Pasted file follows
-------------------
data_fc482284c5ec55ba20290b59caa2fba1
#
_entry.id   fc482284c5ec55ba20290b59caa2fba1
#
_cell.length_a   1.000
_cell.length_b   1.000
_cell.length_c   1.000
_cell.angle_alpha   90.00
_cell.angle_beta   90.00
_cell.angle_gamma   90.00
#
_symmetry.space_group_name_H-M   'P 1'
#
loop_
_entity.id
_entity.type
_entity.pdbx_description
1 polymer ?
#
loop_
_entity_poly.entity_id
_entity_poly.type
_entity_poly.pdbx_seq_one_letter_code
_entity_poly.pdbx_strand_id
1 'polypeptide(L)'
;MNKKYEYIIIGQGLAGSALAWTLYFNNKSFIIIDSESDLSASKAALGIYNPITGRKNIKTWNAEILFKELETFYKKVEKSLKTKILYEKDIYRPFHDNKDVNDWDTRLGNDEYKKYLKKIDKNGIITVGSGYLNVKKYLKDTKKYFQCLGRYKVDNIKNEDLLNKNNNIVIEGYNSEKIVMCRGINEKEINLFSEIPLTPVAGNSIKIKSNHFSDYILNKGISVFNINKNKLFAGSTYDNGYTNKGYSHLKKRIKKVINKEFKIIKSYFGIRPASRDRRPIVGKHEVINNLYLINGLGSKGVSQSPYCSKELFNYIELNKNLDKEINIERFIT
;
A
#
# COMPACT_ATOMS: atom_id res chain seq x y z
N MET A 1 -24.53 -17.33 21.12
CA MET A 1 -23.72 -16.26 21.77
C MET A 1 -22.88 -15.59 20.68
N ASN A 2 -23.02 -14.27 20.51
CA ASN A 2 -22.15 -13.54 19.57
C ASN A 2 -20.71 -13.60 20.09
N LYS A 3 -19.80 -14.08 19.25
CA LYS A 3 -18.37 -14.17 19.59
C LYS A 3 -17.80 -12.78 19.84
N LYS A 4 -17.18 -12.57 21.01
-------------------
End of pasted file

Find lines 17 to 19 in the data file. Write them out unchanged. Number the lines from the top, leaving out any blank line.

_entity.pdbx_description
1 polymer ?
#